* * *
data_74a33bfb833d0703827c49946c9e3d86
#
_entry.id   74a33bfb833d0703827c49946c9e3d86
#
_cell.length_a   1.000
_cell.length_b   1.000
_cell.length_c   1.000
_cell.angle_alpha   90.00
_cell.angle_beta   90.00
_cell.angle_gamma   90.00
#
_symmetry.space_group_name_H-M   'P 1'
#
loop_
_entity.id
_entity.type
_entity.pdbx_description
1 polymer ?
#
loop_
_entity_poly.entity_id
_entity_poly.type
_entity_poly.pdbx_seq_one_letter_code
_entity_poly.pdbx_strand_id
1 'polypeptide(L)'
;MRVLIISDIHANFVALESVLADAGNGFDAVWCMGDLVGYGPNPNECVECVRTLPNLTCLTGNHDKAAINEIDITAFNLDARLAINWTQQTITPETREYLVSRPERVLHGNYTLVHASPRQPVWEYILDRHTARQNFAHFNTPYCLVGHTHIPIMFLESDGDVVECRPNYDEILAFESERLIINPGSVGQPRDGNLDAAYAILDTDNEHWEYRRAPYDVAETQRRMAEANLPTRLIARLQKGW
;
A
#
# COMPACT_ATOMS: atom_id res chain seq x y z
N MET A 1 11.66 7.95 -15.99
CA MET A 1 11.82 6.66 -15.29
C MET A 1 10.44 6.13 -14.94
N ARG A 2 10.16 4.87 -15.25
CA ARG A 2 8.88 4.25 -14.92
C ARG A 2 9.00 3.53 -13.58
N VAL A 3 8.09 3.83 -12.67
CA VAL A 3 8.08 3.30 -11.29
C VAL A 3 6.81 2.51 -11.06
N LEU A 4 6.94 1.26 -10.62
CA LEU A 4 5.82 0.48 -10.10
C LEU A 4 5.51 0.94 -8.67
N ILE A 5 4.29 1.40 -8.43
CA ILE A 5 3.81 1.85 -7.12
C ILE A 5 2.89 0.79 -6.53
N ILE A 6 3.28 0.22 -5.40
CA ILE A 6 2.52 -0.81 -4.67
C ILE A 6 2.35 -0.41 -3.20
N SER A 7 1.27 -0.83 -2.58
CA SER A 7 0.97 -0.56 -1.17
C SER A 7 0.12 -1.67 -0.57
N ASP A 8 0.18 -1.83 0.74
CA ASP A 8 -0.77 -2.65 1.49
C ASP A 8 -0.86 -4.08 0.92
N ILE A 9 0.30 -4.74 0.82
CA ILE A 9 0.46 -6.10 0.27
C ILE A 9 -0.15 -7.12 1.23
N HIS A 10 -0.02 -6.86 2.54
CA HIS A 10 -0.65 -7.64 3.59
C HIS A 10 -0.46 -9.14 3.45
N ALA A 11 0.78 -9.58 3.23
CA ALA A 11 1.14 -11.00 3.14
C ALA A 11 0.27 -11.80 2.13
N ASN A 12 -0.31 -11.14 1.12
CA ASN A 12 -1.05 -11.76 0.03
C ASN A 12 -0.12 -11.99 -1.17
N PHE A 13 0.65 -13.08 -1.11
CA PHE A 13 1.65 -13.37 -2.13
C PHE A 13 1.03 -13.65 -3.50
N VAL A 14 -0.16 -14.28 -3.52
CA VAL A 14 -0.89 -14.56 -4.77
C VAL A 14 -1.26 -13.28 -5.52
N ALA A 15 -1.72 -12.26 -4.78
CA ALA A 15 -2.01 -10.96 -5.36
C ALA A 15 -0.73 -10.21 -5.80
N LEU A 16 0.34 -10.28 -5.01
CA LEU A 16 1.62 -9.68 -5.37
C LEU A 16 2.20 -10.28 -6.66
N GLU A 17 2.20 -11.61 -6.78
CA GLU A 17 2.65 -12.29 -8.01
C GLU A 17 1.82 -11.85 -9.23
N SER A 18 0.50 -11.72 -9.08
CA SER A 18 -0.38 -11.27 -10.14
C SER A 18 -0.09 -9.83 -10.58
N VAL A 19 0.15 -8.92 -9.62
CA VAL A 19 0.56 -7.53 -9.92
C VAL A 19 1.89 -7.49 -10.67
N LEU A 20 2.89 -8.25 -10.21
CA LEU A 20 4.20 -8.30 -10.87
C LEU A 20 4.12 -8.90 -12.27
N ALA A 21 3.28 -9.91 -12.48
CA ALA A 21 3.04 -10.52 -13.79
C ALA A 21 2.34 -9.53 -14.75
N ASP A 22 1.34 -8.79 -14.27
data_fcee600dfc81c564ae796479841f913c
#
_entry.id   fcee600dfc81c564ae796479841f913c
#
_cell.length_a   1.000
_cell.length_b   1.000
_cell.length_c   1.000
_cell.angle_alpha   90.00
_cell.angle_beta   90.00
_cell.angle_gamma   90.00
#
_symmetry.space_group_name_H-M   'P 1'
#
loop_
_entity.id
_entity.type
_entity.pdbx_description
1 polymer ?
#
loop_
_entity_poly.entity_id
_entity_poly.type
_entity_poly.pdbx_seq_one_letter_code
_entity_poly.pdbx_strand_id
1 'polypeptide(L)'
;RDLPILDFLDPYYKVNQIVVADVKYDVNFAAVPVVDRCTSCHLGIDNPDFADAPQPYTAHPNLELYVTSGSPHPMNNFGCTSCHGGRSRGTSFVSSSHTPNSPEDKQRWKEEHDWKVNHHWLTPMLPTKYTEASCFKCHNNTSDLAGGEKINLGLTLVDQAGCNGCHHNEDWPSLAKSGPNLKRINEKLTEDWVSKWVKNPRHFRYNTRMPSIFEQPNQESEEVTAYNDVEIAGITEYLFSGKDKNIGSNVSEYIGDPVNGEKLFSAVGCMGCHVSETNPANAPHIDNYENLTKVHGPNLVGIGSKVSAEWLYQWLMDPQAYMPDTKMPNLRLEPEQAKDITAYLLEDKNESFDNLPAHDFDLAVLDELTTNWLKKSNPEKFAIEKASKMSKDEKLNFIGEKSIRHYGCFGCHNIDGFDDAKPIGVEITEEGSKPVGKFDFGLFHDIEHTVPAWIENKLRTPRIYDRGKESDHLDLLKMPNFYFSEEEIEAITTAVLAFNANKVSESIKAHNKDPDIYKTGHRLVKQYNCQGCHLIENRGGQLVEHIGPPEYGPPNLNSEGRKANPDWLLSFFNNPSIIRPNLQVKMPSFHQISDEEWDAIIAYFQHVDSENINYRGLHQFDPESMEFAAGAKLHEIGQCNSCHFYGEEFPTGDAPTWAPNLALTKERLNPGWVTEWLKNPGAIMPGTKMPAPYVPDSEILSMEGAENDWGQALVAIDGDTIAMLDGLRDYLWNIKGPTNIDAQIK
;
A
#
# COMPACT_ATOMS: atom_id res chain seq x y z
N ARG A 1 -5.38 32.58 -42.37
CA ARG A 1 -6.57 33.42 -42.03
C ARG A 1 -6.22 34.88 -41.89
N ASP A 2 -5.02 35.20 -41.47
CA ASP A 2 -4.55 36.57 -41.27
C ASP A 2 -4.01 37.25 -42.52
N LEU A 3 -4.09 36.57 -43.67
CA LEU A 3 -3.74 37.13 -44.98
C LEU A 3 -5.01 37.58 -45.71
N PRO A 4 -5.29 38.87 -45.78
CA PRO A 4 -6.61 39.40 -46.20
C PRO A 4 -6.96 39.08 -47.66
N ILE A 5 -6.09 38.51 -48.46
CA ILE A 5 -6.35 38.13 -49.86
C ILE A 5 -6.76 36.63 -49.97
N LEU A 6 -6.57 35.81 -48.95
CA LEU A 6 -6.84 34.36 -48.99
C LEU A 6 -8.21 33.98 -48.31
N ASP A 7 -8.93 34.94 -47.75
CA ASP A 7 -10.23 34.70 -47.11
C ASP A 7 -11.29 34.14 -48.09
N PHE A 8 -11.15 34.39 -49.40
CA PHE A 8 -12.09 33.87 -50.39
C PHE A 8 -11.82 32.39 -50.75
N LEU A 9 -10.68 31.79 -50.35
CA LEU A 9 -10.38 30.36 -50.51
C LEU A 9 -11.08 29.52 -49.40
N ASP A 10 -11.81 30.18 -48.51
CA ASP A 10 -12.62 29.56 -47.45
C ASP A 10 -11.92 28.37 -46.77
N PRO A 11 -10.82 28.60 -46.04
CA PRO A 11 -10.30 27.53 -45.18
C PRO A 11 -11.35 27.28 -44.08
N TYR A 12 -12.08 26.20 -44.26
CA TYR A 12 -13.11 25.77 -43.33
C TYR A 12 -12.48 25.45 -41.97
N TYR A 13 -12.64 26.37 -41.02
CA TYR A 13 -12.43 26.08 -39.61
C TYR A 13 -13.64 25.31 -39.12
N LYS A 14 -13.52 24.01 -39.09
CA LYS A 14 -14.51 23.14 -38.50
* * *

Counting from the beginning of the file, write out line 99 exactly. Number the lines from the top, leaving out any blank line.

_cell.length_a   1.000